Posted on 24 September 2020
Longevity briefs provides a short summary of a novel research, medicine, or technology that caught the attention of our researchers in Oxford, due to its potential to improve our health, wellbeing, and longevity.
Why is this research important: Epigenetic clocks are biochemical tests which can predict biological age. The clock is based on DNA methylation levels. DNA methylation is the process in which methyl groups attach to regions of the DNA called CpG sites where they act as genetic switches, turning on or off gene expression. The increasing inaccuracy of these methyl groups to attach to the correct CpG sites, and therefore switch on/off the correct genes, as we get older is thought to be one of the root causes of aging. In recent years epigenetic clocks have emerged as a widely used tool in investigations into the aging process.
What did the researchers do: Using multi-omics data coupled with in vitro experimentation researchers primarily based at Yale University in the US, decided to study the underlying processes that the different clocks capture. Analysis of 11 different epigenetic clocks revealed that 5 of the clocks are closely related in terms of the transcriptional associations. Via the dismantling and subsequent reassembly of 5 of these epigenetic clocks, the team developed an epigenetic ‘meta-clock’.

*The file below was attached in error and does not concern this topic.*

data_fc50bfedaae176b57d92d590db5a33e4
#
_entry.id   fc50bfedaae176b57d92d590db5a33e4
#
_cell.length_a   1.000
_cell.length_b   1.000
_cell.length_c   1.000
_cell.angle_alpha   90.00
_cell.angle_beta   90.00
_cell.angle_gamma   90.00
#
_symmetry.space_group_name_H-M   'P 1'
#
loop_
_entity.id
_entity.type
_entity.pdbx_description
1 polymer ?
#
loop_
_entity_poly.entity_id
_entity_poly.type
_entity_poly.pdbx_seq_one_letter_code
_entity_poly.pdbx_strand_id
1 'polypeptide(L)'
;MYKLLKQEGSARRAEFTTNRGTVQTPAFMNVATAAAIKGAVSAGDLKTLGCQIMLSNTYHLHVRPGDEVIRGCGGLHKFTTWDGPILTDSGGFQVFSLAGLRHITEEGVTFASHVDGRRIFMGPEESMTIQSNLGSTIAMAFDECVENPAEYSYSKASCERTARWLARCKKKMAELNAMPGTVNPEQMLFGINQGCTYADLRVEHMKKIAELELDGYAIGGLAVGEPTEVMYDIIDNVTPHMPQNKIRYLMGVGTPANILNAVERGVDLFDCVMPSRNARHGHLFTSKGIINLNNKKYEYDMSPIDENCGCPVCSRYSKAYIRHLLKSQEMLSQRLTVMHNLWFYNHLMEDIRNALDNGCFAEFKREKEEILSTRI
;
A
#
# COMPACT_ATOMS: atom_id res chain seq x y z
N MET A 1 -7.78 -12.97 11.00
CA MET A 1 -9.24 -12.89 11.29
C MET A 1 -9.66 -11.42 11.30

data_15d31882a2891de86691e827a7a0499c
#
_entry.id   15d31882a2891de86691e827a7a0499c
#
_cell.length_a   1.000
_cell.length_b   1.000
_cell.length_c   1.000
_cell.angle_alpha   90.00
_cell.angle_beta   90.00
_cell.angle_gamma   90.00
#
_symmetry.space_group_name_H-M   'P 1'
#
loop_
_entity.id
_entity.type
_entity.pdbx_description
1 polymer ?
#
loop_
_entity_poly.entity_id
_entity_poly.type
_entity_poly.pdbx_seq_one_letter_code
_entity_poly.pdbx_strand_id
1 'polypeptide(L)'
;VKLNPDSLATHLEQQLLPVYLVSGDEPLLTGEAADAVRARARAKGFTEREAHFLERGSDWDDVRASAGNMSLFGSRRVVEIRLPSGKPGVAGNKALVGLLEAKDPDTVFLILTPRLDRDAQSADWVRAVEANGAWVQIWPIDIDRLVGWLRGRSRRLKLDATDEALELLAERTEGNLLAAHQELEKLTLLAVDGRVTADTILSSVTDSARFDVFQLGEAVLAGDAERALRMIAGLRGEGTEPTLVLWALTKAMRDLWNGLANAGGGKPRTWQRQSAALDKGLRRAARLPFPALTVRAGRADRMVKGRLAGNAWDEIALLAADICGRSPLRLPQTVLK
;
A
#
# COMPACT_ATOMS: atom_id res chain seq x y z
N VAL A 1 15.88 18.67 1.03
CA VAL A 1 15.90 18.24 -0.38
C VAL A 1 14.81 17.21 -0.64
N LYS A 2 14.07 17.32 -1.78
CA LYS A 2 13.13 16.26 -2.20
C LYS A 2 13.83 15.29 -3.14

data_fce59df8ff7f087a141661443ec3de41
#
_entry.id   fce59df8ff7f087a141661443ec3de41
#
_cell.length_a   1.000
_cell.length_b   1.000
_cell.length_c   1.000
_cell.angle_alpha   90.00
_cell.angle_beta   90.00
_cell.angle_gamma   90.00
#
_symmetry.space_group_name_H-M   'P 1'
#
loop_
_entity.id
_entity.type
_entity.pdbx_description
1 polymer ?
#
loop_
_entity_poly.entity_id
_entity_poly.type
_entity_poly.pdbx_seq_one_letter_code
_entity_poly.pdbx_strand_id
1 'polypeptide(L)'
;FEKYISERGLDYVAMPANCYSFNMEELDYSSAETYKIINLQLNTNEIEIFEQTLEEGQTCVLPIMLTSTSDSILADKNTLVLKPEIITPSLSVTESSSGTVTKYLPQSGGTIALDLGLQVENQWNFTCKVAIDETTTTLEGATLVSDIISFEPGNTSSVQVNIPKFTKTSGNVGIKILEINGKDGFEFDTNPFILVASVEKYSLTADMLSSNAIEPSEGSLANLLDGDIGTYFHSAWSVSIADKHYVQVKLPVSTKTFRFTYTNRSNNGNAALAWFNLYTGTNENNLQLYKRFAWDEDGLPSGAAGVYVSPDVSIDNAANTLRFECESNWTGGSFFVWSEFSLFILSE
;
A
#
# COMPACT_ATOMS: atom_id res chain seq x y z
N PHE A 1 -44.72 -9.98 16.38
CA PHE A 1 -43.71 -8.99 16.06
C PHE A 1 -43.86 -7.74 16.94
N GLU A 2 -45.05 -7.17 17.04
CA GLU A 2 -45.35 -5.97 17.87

Key takeaway(s) from this research: Through rigorous testing the meta-clock was shown to be significantly better at predicting mortality than all of the single clocks on their own. This study provides an important step forward in our understanding and effective utilisation of epigenetic clocks, and their underlying biology.